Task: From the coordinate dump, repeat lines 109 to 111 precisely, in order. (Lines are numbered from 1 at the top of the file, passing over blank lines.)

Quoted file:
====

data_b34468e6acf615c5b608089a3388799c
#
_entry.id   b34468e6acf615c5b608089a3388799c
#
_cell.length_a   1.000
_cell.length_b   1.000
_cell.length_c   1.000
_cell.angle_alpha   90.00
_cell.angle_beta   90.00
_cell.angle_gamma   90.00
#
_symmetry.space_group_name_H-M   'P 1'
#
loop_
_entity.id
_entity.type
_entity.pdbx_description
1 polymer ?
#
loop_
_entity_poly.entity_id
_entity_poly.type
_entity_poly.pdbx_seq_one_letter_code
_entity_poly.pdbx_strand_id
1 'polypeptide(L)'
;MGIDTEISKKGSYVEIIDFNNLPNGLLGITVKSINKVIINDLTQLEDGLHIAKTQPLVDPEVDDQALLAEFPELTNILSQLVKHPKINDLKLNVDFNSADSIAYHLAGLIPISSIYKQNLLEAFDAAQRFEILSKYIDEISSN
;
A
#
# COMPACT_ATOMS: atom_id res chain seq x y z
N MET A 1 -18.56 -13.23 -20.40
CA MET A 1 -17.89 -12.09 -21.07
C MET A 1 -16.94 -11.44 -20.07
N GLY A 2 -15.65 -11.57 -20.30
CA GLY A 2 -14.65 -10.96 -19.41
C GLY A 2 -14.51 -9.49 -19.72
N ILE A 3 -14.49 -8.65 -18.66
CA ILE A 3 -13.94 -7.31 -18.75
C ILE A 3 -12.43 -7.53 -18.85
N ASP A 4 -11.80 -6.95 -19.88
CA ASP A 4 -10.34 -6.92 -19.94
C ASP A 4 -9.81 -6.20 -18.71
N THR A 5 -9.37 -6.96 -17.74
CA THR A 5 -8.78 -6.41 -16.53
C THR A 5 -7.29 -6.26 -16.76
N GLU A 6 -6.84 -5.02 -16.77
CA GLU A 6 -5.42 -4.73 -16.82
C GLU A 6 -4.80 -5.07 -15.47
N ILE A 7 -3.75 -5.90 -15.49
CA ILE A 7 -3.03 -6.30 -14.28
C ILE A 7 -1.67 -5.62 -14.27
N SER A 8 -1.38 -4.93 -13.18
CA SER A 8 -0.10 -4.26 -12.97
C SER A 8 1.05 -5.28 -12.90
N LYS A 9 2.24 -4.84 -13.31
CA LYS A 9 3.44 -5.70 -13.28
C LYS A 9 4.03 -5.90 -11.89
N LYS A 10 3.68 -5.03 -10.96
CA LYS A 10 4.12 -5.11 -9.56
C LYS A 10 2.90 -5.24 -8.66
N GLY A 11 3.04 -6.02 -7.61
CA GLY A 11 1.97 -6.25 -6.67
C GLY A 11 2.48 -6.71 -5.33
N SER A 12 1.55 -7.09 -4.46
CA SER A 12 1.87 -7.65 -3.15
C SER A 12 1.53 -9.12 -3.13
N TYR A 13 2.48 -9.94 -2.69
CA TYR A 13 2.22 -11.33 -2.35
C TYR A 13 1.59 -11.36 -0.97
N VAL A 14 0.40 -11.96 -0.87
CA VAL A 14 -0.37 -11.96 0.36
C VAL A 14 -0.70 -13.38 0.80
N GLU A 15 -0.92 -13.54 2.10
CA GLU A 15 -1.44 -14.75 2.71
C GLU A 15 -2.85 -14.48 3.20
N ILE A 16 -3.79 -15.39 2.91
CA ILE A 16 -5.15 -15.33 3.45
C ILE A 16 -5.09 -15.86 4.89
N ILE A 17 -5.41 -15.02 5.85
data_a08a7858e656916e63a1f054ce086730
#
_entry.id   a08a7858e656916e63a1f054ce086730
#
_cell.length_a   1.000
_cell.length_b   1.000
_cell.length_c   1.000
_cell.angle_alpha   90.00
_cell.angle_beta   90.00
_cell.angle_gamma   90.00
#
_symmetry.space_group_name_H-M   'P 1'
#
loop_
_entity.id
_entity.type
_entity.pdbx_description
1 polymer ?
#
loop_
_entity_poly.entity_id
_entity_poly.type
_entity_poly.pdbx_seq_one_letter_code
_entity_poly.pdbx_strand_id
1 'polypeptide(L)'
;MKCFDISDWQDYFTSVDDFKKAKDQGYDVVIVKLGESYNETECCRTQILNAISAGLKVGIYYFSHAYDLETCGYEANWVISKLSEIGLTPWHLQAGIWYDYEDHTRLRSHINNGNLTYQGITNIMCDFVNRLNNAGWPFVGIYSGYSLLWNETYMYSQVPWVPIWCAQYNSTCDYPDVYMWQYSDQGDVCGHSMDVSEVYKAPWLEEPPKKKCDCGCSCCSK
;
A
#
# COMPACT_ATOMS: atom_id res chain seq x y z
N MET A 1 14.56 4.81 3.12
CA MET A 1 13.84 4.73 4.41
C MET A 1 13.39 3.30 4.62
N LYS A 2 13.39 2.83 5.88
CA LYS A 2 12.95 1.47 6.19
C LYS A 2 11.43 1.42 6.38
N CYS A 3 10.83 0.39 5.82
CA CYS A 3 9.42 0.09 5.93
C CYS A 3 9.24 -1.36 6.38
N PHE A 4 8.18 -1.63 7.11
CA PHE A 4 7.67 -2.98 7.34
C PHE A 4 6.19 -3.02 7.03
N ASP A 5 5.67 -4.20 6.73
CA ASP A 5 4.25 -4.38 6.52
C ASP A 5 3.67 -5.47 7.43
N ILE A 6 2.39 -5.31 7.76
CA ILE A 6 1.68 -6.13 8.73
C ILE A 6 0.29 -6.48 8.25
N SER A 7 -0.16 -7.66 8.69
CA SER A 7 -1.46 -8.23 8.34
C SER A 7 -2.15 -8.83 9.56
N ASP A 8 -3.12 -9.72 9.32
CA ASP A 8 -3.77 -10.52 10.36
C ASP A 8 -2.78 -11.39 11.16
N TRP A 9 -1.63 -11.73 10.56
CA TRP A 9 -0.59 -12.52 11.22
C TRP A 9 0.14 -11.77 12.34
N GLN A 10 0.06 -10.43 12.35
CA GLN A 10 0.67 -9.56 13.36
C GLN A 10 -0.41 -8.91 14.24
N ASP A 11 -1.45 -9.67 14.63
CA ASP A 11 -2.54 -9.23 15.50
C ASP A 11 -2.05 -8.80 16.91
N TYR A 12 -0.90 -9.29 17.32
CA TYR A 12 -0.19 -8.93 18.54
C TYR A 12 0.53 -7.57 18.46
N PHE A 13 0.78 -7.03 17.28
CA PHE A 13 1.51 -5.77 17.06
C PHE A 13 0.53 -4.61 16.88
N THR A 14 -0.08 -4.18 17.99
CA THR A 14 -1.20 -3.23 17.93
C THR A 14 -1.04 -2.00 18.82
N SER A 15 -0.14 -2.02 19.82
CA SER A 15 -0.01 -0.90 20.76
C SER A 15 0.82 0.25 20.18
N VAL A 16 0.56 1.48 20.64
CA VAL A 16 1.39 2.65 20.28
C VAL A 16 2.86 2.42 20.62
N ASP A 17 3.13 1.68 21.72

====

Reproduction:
# COMPACT_ATOMS: atom_id res chain seq x y z
N MET A 1 14.56 4.81 3.12
CA MET A 1 13.84 4.73 4.41